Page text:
Actionable insights straight to your inbox

Equities logo

U.S. Consumer Spending Rises Steadily; Inflation Remains Tame

Consumer spending increased 0.3% last month as households spent more on health care.

Image source:, Kwangmoozaa

By Lucia Mutikani

WASHINGTON (Reuters) – U.S. consumer spending rose steadily in December, but tepid income gains pointed to moderate consumption growth this year, which together with slumping business investment likely set the economy on a slower growth path this year.

While the report on Friday from the Commerce Department also showed monthly inflation picking up last month, price pressures remained muted. The Federal Reserve left interest rates unchanged on Wednesday and could keep monetary policy on hold at least through 2020.

Consumer spending, which accounts for more than two-thirds of U.S. economic activity, increased 0.3% last month as households spent more on health care after an unrevised 0.4% rise in November. Last month’s increase in consumer spending was in line with economists’ expectations. For all of 2019, consumer spending increased 4.0% after advancing 5.2% in 2018.

The data was included in the gross domestic product report for the fourth quarter, which was published on Thursday. The government reported that growth in consumer spending slowed to a 1.8% annualized rate last quarter after expanding at a brisk 3.2% pace in the July-September period.

The economy grew at a 2.1% rate in the final three months of 2019, matching the third quarter’s pace.

Though growth will likely slow this year, with business investment mired in weakness, a recession is not expected in the near term as the economy draws support from the Fed’s three rate cuts last year.

Fed Chairman Jerome Powell told reporters on Wednesday that he expected “moderate economic growth to continue” but also acknowledged some risks, including the recent coronavirus outbreak in China.

Powell said also said “while low and stable inflation is certainly a good thing,” persistently low price pressures could “lead longer-term inflation expectations to drift down.”

U.S. stock index futures were trading lower and the dollar .DXY was weaker against a basket of currencies. Prices of U.S. Treasuries were mostly trading higher.

Wage growth has peaked

Consumer prices as measured by the personal consumption expenditures (PCE) price index rose 0.3% last month, the biggest gain since April. The PCE price index was driven by a 1.5% surge in the cost of energy goods and services prices. Food prices were unchanged.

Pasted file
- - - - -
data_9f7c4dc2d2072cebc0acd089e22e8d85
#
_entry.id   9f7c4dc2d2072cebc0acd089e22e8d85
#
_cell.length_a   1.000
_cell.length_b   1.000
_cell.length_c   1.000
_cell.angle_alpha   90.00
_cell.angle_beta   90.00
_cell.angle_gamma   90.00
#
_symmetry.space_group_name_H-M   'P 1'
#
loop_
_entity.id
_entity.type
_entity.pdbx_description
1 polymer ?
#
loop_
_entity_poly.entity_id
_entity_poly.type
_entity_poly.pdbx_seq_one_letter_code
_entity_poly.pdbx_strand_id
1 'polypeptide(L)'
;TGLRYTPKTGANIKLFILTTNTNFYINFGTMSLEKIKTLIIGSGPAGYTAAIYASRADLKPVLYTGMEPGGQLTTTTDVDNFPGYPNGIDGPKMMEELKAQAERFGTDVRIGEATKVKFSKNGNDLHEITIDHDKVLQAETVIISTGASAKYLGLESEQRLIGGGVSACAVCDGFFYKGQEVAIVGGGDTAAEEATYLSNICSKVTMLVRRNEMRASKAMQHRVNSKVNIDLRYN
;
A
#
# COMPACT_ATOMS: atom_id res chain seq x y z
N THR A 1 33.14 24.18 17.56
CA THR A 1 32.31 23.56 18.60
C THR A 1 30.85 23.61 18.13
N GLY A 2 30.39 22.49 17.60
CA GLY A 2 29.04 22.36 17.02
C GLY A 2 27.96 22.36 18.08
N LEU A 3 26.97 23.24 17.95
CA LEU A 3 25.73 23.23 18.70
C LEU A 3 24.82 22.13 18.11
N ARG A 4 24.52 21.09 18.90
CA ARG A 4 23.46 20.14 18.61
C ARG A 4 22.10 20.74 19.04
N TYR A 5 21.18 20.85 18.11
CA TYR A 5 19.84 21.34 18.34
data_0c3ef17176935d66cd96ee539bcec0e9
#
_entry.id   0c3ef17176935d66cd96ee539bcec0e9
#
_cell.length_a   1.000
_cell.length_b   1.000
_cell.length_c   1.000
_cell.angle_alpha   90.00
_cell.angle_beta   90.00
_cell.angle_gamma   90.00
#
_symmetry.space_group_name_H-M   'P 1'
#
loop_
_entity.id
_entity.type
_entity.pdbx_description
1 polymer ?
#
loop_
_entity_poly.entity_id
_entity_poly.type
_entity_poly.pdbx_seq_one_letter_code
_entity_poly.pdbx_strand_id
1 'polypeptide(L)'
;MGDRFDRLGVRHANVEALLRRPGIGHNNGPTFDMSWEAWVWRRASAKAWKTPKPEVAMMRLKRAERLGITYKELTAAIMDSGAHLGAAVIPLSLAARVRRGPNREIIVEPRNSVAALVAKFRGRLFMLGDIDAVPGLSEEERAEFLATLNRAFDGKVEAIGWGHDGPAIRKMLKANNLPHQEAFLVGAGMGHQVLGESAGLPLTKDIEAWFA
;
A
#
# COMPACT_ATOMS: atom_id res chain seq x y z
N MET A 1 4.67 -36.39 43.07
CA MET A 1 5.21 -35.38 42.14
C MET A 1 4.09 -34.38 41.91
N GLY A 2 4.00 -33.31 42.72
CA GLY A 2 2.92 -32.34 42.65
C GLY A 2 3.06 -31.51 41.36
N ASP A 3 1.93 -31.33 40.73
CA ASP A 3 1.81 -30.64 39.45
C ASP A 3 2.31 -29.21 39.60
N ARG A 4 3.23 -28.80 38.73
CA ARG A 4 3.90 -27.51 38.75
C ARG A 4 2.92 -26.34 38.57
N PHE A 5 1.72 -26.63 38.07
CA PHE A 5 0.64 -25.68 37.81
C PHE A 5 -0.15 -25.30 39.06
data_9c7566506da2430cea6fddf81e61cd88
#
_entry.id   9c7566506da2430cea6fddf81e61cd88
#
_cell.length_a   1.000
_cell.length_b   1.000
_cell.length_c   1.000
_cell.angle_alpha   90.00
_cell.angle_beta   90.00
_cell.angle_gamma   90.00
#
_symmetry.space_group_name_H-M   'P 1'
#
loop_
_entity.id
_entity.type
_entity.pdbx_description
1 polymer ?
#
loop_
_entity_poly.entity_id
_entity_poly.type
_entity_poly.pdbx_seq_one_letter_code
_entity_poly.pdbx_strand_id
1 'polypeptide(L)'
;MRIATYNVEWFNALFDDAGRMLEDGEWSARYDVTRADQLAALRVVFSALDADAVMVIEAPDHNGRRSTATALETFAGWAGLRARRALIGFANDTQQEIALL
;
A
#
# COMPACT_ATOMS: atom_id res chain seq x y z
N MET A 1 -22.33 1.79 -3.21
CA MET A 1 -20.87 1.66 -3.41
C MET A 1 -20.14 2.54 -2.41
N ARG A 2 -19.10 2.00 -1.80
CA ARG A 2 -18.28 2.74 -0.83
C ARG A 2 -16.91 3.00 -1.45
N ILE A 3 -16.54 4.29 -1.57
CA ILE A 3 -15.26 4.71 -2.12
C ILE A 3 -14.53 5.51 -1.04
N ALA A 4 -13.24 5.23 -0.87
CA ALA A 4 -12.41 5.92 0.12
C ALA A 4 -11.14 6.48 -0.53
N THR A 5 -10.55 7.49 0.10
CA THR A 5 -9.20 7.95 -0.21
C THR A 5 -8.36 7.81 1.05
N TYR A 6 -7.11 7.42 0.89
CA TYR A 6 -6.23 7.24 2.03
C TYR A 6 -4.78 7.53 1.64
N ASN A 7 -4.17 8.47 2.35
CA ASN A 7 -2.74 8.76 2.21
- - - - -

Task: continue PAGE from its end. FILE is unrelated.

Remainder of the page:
The PCE price index edged up 0.1% in November. In the 12 months through December, the PCE price index increased 1.6%, the biggest gain in a year, after climbing 1.4% in the 12 months through November.

Excluding the volatile food and energy components, the PCE price index increased 0.2% last month after edging up 0.1% for the previous four months. That lifted the annual increase in the so-called core PCE price index to 1.6% in December from 1.5% in November.

The core PCE index is the Fed’s preferred inflation measure. It missed the U.S. central bank’s 2% target every month in 2019.

Benign inflation was underscored by a separate report on Friday from the Labor Department showing the Employment Cost Index, the broadest measure of labor costs, rose 0.7% last quarter after a similar gain in the third quarter.

That lowered the year-on-year rate of gain in the ECI to 2.7%. Labor costs rose 2.8% on a year-on-year basis in the third quarter. The ECI is widely viewed by policymakers and economists as one of the better measures of labor market slack. It is also considered a better predictor of core inflation.

Labor costs peaked in the final quarter of 2018 as a tightening labor market pushed up wage growth. The pace of increases has since slowed in tandem with wages.

When adjusted for inflation, consumer spending nudged up 0.1% in December after rising 0.3% in the prior month. That likely sets a lower base for consumer spending in the first quarter.

Personal income gained 0.2% last month after an increase of 0.4% in November. There was a $36.2 billion decrease in farm proprietors’ income, reflecting a drop in subsidy payments to farmers caught in the 18-month U.S.-China trade war. Income increased 4.5% in 2019 after surging 5.6% in 2018.

Wages increased 0.3% in December after rising 0.4% in the prior month. With income growth lagging consumer spending, savings fell to $1.28 trillion last month from $1.30 trillion in November.

Reporting by Lucia Mutikani Editing by Paul Simao.


Source: Reuters

As we say goodbye to 2023, there's a compelling argument to keep your portfolio anchored in growth stocks next year.